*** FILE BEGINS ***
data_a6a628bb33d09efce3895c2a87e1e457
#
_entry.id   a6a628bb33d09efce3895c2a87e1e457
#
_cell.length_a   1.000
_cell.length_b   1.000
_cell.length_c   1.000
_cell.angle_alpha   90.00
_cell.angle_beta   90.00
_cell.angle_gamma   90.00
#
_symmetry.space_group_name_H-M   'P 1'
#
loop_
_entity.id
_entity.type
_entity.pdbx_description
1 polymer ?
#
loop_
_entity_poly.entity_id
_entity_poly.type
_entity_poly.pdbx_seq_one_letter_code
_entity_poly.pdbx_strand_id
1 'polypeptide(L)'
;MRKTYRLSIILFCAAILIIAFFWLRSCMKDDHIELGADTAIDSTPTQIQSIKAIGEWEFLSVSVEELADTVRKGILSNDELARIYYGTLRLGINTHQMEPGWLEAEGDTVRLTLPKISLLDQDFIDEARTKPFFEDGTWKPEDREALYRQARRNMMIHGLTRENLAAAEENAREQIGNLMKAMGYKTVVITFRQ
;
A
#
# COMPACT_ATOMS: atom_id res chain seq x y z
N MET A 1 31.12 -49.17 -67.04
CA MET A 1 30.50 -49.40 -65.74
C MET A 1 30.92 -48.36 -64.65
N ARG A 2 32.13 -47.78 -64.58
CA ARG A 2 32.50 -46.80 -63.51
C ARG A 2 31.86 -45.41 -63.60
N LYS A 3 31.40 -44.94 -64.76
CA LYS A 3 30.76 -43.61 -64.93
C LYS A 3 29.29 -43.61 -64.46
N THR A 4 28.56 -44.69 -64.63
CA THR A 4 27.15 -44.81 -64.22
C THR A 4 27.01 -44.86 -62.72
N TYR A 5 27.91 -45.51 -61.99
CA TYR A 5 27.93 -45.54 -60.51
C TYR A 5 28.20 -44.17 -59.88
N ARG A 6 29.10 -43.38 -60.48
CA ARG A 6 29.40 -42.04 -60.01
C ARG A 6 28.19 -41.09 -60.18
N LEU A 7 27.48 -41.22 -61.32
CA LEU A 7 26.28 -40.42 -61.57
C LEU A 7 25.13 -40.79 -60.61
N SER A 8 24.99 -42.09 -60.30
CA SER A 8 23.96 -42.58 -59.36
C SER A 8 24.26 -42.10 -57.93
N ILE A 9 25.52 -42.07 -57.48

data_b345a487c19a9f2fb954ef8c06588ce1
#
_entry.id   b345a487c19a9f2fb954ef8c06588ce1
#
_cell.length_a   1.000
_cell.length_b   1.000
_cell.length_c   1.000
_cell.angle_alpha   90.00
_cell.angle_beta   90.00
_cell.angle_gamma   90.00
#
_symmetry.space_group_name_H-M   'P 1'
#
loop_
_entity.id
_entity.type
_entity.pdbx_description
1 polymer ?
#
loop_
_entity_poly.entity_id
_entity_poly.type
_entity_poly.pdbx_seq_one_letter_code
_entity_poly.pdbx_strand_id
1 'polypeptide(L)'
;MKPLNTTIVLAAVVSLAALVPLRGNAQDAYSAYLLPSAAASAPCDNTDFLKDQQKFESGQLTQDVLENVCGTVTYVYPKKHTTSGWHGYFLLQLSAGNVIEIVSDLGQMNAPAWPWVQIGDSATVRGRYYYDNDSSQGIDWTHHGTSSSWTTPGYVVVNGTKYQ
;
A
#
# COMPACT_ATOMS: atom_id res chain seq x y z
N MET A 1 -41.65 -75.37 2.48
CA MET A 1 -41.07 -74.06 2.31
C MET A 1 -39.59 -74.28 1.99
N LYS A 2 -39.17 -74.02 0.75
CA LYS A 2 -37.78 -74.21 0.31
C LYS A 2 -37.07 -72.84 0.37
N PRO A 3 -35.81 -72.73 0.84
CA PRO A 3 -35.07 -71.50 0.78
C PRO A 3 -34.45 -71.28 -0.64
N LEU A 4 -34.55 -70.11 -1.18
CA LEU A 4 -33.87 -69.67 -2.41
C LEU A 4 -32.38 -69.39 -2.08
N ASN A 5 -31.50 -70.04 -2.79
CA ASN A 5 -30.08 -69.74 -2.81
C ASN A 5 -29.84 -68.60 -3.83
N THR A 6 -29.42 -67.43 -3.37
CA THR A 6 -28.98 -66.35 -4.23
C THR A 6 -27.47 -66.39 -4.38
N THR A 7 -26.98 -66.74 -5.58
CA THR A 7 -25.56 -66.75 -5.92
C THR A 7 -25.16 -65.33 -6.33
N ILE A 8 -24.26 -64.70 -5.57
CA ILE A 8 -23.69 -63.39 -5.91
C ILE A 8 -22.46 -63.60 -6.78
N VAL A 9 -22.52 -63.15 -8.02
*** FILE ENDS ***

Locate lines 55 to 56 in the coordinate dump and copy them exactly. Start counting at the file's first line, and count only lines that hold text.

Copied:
N ILE A 9 25.52 -42.07 -57.48

data_b345a487c19a9f2fb954ef8c06588ce1